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Current Page: 3 of 6
Re: Flipping rod balance tricks
Posted by: ben belote (---.hfc.comcastbusiness.net)
Date: July 21, 2021 10:21AM

i have a very hard time grasping the benefits of fishing with a rod that i have intentionally made heavier by adding two, three or maybe four more ounces to..i never concerned myself with balance because all i had to do was change my grip position and the balance changed to either a tip up or tip down posture..but all my cast rods are built for using a tip-up grip..if i run say a spinnebait the tip will automaticly be pulled down..



Edited 1 time(s). Last edit at 07/21/2021 11:50AM by ben belote.

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Re: Flipping rod balance tricks
Posted by: Kent Griffith (---)
Date: July 21, 2021 10:32AM

Who said you had to add weight?

Build with included weight distribution built in.

It is not about adding weight. For me it is about where and how the weight you already have and are dealing with is distributed in the build to make this balancing act more workable for fishing comfort.



Edited 1 time(s). Last edit at 07/21/2021 10:33AM by Kent Griffith.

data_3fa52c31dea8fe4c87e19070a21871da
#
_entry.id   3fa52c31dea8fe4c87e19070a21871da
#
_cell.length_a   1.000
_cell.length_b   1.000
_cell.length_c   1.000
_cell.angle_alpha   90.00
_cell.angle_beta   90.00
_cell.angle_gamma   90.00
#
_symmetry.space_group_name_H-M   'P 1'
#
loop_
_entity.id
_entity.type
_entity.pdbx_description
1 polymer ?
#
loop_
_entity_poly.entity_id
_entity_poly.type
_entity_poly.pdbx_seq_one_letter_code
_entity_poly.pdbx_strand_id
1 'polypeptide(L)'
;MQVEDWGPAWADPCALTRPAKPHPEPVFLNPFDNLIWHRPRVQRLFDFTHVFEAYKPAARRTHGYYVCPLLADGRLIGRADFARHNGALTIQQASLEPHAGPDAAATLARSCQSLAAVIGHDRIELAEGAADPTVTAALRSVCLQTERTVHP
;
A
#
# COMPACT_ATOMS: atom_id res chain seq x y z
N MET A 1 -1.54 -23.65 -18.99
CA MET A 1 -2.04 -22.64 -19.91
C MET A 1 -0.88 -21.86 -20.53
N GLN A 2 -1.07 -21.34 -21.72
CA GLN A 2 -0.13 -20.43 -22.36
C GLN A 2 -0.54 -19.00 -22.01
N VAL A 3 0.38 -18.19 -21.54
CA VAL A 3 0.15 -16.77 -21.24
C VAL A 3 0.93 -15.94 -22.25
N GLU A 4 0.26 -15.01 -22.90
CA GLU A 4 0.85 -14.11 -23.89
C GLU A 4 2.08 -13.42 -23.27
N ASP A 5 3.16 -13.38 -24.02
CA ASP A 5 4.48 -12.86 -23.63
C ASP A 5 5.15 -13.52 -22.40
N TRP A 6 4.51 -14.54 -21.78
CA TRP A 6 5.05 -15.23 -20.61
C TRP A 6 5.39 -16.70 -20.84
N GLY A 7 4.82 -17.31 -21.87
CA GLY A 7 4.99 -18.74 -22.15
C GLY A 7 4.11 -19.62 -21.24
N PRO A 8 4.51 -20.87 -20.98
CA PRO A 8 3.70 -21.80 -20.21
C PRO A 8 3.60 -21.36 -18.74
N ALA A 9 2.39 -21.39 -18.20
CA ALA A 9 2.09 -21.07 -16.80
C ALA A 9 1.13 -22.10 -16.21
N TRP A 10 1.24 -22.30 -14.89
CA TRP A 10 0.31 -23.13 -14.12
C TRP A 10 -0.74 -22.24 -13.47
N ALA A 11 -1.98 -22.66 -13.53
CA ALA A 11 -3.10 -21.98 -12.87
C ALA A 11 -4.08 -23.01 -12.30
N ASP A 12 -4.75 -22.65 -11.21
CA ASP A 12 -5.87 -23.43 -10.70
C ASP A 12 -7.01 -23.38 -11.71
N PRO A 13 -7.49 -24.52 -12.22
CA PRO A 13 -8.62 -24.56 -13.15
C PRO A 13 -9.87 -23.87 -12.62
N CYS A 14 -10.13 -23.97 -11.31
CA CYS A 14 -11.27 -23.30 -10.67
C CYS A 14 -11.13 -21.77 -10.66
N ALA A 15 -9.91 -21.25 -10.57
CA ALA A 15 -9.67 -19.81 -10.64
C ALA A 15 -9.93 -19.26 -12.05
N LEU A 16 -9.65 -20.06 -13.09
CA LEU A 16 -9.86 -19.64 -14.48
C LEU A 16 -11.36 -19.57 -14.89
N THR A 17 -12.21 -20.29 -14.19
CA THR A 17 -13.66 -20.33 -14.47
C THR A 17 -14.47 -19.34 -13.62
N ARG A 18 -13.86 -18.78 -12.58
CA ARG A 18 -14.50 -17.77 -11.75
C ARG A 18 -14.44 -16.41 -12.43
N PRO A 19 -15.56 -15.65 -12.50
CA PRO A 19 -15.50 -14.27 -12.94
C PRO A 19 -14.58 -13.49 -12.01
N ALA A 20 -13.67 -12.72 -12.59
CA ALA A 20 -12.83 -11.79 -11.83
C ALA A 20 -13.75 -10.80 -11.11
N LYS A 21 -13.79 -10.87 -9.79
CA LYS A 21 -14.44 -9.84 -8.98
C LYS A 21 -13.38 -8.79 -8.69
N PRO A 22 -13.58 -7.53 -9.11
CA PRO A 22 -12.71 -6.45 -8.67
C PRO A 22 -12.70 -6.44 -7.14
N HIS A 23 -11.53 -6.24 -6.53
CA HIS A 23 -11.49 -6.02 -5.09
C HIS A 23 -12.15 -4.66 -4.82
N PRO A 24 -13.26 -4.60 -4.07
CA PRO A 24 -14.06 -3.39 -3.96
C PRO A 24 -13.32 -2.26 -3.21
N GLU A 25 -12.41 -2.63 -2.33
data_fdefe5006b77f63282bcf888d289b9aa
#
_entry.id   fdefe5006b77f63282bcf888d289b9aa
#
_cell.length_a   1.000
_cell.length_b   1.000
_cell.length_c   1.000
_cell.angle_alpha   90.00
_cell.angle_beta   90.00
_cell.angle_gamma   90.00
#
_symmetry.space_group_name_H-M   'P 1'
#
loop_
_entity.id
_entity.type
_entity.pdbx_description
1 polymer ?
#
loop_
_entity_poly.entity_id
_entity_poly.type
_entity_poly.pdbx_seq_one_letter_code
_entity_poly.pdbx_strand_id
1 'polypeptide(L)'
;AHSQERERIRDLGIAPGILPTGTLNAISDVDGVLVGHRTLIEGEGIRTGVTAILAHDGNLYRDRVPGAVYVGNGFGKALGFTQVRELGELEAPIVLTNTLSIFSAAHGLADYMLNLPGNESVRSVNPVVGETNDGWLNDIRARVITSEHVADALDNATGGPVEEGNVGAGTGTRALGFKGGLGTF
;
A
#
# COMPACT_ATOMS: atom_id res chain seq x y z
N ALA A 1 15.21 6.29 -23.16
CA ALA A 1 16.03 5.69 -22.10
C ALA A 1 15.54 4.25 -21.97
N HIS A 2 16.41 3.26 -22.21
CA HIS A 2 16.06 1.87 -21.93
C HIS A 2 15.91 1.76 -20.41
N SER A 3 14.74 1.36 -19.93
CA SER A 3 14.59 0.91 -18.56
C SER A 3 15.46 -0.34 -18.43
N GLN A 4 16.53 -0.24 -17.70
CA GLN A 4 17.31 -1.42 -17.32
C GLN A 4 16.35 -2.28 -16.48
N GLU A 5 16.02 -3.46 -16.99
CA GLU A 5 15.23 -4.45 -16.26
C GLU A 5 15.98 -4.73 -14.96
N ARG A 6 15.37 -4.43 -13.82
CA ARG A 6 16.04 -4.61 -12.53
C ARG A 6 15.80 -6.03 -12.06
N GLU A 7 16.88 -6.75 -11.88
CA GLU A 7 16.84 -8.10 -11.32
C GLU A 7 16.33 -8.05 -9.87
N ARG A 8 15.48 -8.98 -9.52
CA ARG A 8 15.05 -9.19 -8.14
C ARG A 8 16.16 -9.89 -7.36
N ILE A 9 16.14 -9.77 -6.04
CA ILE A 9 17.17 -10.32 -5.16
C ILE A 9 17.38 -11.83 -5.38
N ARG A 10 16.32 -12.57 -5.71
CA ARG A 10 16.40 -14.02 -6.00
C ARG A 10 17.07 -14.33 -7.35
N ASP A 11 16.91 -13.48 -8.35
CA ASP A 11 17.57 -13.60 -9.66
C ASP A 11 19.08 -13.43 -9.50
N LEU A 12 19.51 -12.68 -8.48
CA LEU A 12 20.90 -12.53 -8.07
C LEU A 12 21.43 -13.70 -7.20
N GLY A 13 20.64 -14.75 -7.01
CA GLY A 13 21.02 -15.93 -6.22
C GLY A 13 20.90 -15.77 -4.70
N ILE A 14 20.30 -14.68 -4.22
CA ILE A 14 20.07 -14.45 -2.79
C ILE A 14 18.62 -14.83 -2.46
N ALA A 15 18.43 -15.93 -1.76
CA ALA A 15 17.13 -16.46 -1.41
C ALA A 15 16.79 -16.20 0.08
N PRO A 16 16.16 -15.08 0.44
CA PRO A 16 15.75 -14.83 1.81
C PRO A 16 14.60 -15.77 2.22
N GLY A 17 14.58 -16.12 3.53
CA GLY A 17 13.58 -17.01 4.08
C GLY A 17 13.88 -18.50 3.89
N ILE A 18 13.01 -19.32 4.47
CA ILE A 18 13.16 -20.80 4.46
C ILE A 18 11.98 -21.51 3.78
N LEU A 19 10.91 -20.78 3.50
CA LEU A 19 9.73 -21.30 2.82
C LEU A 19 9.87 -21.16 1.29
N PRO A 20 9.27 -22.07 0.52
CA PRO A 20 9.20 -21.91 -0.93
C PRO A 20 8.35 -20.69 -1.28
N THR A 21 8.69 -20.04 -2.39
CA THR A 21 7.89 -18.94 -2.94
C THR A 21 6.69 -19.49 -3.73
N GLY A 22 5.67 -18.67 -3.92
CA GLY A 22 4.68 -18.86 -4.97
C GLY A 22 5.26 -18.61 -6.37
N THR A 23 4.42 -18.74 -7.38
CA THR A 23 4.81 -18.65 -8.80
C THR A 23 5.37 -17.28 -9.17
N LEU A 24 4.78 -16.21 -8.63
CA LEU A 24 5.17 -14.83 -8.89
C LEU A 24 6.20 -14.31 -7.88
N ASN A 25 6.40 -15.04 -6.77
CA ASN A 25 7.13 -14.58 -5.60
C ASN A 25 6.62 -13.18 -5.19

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Re: Flipping rod balance tricks
Posted by: Aaron Petersen (12.144.64.---)
Date: July 21, 2021 11:08AM

Of all the builds I have made for this application I have never needed weight added. Due to angler needs for a short handle, as noted in OP, I determined in a mock up it was necessary for comfort. Weight is not always the enemy.

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Re: Flipping rod balance tricks
Posted by: Spencer Phipps (---)
Date: July 21, 2021 02:29PM

Weight is weight, you're still packing it all day, am I wrong in assuming there will be a second hand on the foregrip with the line through your fingers, that was how I was taught to flip, it changes the whole balance dynamic when you flip correctly.

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Re: Flipping rod balance tricks